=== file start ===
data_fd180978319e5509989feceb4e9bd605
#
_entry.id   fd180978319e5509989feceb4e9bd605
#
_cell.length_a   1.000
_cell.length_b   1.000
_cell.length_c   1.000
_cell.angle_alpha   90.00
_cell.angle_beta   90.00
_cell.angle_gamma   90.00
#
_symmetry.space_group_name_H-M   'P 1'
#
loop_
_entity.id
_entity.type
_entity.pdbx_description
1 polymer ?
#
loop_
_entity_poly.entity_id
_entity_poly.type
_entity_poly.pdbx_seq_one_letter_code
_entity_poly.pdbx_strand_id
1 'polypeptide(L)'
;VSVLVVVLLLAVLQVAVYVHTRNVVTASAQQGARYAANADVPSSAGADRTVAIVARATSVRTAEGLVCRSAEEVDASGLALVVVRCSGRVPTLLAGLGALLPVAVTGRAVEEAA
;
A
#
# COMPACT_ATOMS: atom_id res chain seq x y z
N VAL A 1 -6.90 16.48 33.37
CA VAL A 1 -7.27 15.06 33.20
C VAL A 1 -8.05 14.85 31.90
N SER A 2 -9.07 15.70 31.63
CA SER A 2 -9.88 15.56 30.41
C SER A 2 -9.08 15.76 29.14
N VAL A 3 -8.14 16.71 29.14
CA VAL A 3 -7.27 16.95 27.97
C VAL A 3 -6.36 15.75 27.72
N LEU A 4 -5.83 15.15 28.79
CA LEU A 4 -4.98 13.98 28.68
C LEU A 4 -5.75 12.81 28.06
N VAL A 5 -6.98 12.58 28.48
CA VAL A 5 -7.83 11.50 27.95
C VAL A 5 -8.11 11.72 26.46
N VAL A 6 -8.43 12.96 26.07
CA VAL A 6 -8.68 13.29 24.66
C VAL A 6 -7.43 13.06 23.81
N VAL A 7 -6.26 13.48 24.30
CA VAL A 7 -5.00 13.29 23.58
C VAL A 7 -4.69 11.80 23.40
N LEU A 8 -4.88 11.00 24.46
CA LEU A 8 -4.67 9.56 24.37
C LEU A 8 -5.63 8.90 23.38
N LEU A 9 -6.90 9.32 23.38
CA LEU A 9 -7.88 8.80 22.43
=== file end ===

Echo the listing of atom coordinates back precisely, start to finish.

data_fd180978319e5509989feceb4e9bd605
#
_entry.id   fd180978319e5509989feceb4e9bd605
#
_cell.length_a   1.000
_cell.length_b   1.000
_cell.length_c   1.000
_cell.angle_alpha   90.00
_cell.angle_beta   90.00
_cell.angle_gamma   90.00
#
_symmetry.space_group_name_H-M   'P 1'
#
loop_
_entity.id
_entity.type
_entity.pdbx_description
1 polymer ?
#
loop_
_entity_poly.entity_id
_entity_poly.type
_entity_poly.pdbx_seq_one_letter_code
_entity_poly.pdbx_strand_id
1 'polypeptide(L)'
;VSVLVVVLLLAVLQVAVYVHTRNVVTASAQQGARYAANADVPSSAGADRTVAIVARATSVRTAEGLVCRSAEEVDASGLALVVVRCSGRVPTLLAGLGALLPVAVTGRAVEEAA
;
A
#
# COMPACT_ATOMS: atom_id res chain seq x y z
N VAL A 1 -6.90 16.48 33.37
CA VAL A 1 -7.27 15.06 33.20
C VAL A 1 -8.05 14.85 31.90
N SER A 2 -9.07 15.70 31.63
CA SER A 2 -9.88 15.56 30.41
C SER A 2 -9.08 15.76 29.14
N VAL A 3 -8.14 16.71 29.14
CA VAL A 3 -7.27 16.95 27.97
C VAL A 3 -6.36 15.75 27.72
N LEU A 4 -5.83 15.15 28.79
CA LEU A 4 -4.98 13.98 28.68
C LEU A 4 -5.75 12.81 28.06
N VAL A 5 -6.98 12.58 28.48
CA VAL A 5 -7.83 11.50 27.95
C VAL A 5 -8.11 11.72 26.46
N VAL A 6 -8.43 12.96 26.07
CA VAL A 6 -8.68 13.29 24.66
C VAL A 6 -7.43 13.06 23.81
N VAL A 7 -6.26 13.48 24.30
CA VAL A 7 -5.00 13.29 23.58
C VAL A 7 -4.69 11.80 23.40
N LEU A 8 -4.88 11.00 24.46
CA LEU A 8 -4.67 9.56 24.37
C LEU A 8 -5.63 8.90 23.38
N LEU A 9 -6.90 9.32 23.38
CA LEU A 9 -7.88 8.80 22.43